Patients Report Problems with Transitions The most frequently reported issues around transitions between hospitals (and other health care facilities) and home were: • Loss of mobility and/or independence • Uncertain expectations for recovery and/or prognosis • Pain • Anxiety • Not remembering their clinician’s instructions • Feeling abandoned Source: AARP. “Beyond 50.09: Chronic Care: A Call to Action for Health Reform.” Washington, DC. 2009.
Caregivers Report Problems with Transitions The most frequently reported issues around transitions between hospitals (and other health care facilities) and home were: • Finding resources, such as medical equipment and services • Arranging for assistance in and around the home, both paid and unpaid • Communication with doctors and other health professionals • Finances/affordability Source: AARP. “Beyond 50.09: Chronic Care: A Call to Action for Health Reform.” Washington, DC. 2009.
Chronic Care Coordination Based on these findings, AARP advanced bipartisan legislation in both houses (rare) Medicare Transitional Care Act—components incorporated into ACA—one of AARP’s top 6 “asks” Advocacy from N3C and others very successful! Source: National Coalition on Care Coordination (N3C)
N3C Definition of Care Coordination Policy Brief: Implementing Care Coordination in the Patient Protection and Affordable Care Act: “Care coordination” is a person-centered, assessment-based, interdisciplinary approach to integrating health care and social support services in a cost-effective manner in which an individual’s needs and preferences are assessed, a comprehensive care plan is developed, and services are managed and monitored by an evidence-based process which typically involves a designated lead care coordinator.” Source: National Coalition on Care Coordination (N3C)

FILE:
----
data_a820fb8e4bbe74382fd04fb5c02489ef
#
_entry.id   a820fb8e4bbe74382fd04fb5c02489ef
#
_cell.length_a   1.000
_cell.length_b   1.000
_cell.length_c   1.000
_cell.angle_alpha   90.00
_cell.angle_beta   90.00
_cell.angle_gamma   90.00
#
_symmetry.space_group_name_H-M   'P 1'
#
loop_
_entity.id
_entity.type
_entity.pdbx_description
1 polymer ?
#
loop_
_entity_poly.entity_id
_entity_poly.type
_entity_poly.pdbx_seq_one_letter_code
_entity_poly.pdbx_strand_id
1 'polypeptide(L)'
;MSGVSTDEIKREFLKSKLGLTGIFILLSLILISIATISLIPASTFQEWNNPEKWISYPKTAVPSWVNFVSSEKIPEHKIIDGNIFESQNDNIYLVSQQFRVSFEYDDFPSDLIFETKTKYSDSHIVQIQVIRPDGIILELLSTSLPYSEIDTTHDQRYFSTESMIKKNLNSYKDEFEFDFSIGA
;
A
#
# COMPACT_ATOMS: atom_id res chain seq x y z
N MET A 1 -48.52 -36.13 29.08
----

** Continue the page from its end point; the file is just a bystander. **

Evidence: Medicare Coordinated Care Efforts Since 1999, Medicare has tested more than 30 chronic care programs involving more than 300,000 traditional Medicare beneficiaries. • To name a few, these programs have included Medicare Health Support (also known as the Chronic Care Improvement Program), • The Medicare Coordinated Care Demonstration, • Care Management for High-Cost Beneficiaries and • The Physician Group Practice Demonstration Source: Bott DM, Kapp MC, Johnson LB, Magno LM. “Disease management for chronically ill beneficiaries in traditional Medicare.” Health Affairs (2009);28(1):86-98.
Evidence: Medicare Coordinated Care Efforts • Final evaluations on 20 Medicare Coordinated Care demonstrations found only three had improved quality without substantially increasing Medicare spending, net of program fees. • Interim assessments of 15 other programs suggest that only four have been able to cover their fees and approximately breakeven. Source: Bott DM, Kapp MC, Johnson LB, Magno LM. “Disease management for chronically ill beneficiaries in traditional Medicare.” Health Affairs (2009);28(1):86-98.
Medicare Coordinated Care Efforts An exhaustive survey (Boult, 2009) of successful models of comprehensive health care delivery that have shown potential to improve the quality, efficiency and outcomes of care for chronically ill older persons found that 15 models, including, among others, transitional care, have improved at least one outcome.